‘HALO’ Review: Master Chief Steals The Show

INTRO

Halo has been a cultural phenomenon for over two decades now, and, with video game adaptations becoming increasingly popular, there is no question as to why they brought our beloved spartans into live-action. The Halo TV show, debuting March 24th on Paramount+, aims to bring the game’s world to life, while also introducing a brand new “silver” timeline that exists outside of the original canon.

Pablo Schreiber as Master Chief in Halo Season 1, Episode 5, streaming on Paramount+. Photo credit: Adrienne Szabo/Paramount+



“SILVER TIMELINE?”

The “silver” timeline is where the events of the Halo TV series take place, though the core elements stay the same. Master Chief (Pablo Schreiber) retains the iconic olive green Mjolnir armor with the number 117 engraved in white on his chest. While there are similarities, the first two episodes dive into a world of change.

The Pilot begins with an unfamiliar tone as we see what seems to be a rebel outpost. Even weirder, the rebellion is against the beloved UNSC, with a specific hatred for super-soldier spartans. The opening scenes give us a lot to know about how the world portrays who we know as heroes. The planet we are focused on is named Madrigal, and our newly met rebels aren’t in a state of peace for long as they are invaded by the most famous antagonists in Halo, the Covenant. The rebels seem to have lost all hope when Master Chief, accompanied by the all-new “silver team”, arrives to defeat the covenant while leaving all but one remaining survivor of the rebellion.

Yerin Ha as Kwan Ha in Halo Season 1, streaming on Paramount+ 2022. Photo credit: Paramount+



That survivor’s name is Kan Ha (Yerin Ha) and, while she is distraught her friends and family have been killed, her hatred for the UNSC lives on. Kan, although a new face, becomes someone easy to whom you can attach yourself. She accompanies Chief in completing his mission, but ,as he said in Halo Infinite, “missions change, they always do.” We see this clearly when Chief is given the chilling order to execute Kan but instead, he disobeys orders and becomes a target to the UNSC himself, something that took the original game five iterations to do.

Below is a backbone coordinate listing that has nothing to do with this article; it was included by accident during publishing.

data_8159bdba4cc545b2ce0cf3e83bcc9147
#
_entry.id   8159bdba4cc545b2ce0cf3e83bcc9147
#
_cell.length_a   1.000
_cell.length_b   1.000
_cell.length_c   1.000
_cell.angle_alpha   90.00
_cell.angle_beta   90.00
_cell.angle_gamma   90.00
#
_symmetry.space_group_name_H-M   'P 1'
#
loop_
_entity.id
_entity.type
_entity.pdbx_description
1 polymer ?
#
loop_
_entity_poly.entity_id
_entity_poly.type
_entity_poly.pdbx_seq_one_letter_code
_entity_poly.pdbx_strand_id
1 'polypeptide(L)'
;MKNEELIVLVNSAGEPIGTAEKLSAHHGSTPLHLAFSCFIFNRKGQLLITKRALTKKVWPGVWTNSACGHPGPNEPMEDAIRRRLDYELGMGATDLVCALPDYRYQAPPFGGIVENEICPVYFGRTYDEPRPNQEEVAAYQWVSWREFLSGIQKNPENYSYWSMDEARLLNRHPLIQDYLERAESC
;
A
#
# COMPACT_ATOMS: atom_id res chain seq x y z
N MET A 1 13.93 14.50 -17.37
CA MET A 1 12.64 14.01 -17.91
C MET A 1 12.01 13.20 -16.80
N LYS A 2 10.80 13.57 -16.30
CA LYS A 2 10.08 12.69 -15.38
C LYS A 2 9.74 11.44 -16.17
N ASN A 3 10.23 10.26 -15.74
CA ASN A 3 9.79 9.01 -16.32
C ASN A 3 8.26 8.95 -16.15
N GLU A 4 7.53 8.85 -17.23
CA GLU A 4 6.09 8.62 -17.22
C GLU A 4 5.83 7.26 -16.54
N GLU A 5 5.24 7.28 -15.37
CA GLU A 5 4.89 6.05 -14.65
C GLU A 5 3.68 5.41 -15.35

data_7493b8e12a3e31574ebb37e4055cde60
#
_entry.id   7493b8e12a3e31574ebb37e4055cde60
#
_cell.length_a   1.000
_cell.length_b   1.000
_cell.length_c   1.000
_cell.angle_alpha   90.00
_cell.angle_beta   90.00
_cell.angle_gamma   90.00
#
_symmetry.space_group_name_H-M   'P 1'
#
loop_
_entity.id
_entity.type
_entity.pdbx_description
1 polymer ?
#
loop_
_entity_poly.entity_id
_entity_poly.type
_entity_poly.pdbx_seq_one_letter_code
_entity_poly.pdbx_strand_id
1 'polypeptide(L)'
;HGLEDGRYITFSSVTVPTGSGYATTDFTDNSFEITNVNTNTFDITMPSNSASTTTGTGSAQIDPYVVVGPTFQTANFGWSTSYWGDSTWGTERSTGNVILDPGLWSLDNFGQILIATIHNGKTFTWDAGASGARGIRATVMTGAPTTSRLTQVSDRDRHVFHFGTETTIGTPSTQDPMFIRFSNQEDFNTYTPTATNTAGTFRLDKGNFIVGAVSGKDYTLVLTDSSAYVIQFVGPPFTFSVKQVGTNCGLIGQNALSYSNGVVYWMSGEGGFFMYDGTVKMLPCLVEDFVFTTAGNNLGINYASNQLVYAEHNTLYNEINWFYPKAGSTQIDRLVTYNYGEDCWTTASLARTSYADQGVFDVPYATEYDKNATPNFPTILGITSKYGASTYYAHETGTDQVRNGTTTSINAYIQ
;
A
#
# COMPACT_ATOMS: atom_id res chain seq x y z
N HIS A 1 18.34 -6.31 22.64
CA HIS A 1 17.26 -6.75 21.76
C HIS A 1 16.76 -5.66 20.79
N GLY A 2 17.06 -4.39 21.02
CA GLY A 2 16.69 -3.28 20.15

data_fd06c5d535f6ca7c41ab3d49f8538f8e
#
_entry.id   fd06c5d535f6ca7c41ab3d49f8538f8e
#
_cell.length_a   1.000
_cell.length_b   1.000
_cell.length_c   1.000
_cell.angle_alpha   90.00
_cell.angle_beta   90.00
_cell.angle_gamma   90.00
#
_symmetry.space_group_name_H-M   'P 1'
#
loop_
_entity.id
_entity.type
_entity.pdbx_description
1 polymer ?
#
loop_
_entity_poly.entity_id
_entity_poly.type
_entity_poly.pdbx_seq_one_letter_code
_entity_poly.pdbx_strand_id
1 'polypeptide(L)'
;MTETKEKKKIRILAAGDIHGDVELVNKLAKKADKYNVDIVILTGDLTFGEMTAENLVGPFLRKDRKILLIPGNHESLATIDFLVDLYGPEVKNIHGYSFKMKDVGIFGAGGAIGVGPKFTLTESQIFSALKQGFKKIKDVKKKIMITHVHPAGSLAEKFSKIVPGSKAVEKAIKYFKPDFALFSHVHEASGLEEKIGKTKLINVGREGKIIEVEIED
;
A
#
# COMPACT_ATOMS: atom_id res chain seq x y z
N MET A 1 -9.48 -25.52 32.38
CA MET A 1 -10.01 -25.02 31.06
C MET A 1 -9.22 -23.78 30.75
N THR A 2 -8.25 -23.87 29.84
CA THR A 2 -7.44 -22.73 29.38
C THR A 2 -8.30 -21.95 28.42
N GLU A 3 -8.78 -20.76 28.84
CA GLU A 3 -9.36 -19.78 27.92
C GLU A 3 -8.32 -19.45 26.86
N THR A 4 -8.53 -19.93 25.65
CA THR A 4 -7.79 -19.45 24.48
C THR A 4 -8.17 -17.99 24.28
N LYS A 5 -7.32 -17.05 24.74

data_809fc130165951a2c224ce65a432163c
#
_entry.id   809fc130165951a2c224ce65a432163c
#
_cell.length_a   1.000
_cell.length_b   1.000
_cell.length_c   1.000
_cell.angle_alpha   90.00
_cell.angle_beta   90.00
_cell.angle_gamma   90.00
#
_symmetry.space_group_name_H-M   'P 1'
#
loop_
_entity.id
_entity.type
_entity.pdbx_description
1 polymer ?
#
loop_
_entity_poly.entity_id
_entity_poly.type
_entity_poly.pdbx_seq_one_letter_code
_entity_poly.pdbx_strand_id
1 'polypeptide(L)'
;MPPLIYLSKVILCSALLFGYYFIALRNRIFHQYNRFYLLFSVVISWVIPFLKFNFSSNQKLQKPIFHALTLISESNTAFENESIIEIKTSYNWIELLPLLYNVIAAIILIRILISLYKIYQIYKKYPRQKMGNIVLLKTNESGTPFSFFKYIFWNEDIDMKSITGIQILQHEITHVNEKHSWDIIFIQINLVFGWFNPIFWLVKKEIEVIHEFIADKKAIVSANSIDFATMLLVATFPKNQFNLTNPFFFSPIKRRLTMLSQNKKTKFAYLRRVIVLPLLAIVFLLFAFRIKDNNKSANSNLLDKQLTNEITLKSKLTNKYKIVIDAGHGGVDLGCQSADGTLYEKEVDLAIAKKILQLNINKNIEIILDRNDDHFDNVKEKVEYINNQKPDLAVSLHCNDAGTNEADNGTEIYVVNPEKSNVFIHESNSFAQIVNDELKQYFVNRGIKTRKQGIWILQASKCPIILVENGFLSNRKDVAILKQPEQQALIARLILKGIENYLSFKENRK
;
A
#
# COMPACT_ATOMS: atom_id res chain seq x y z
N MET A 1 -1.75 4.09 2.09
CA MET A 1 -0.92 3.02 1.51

The order to have Master Chief apprehended was sent by another familiar face (although much younger), Dr. Catherine Halsey (Natascha McElhone). Halsey wants to bring Chief in to take control of his mind with yet another familiar character, Cortana. Tension begins to rise as the others are unsure of Halsey’s intentions, Silver Team decides to do what we all would, leave their trust in the Master Chief, and set off to find him.

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Jen Taylor as Cortana in Halo Season 1, streaming on Paramount+ 2022. Photo credit: Paramount+



Although the action begins quickly, the pace of the show is immensely slowed down after this and it seemed as if the cast”s acting alone was keeping the episodes afloat. To find a safe place for Kan we see John (Master Chief) in his most human state, helmet off, asking an old colleague for assistance. That colleague is Soren (Bokeem Woodbine), who shows us the warmer side of the cold universe we entered. Soren, although he still wears his armor (no helmet) is a deserter of the UNSC who is now the leader of an underground city uncontrolled by the UNSC.

We’re not here long, as we learn John has come to complete his machine to make sure Kan is safe. Master Chief enters his Falcon and returns to the UNSC headquarters with an artifact he found in Madrigal which had been flooding his mind with unknown memories. Chief lands and is instantly apprehended by the UNSC and is brought in to talk to Halsey. The episode ends just as we think we are going to see our favorite dynamic duo (Master Chief and Cortana) meet for the first time.

L-R Pablo Schreiber as Master Chief, Kate Kennedy as Kai, Bentley Kalu as Vannak and Natasha Culzac as Riz in Halo Season 1, episode 1, streaming on Paramount+. Photo credit: Adrienn Szabo/Paramount+



Pablo Schreiber plays the role of our beloved hero extremely well as we see a whole new side to The Master Chief. Aside from the cast, though, the show leaves a feeling of wanting to have seen more action, even if the effects were a bit lackluster. Overall the show aims to be a fresh take on the Halo universe, and if that’s a good one we’ll have to wait to see.

RATING 6.5/10

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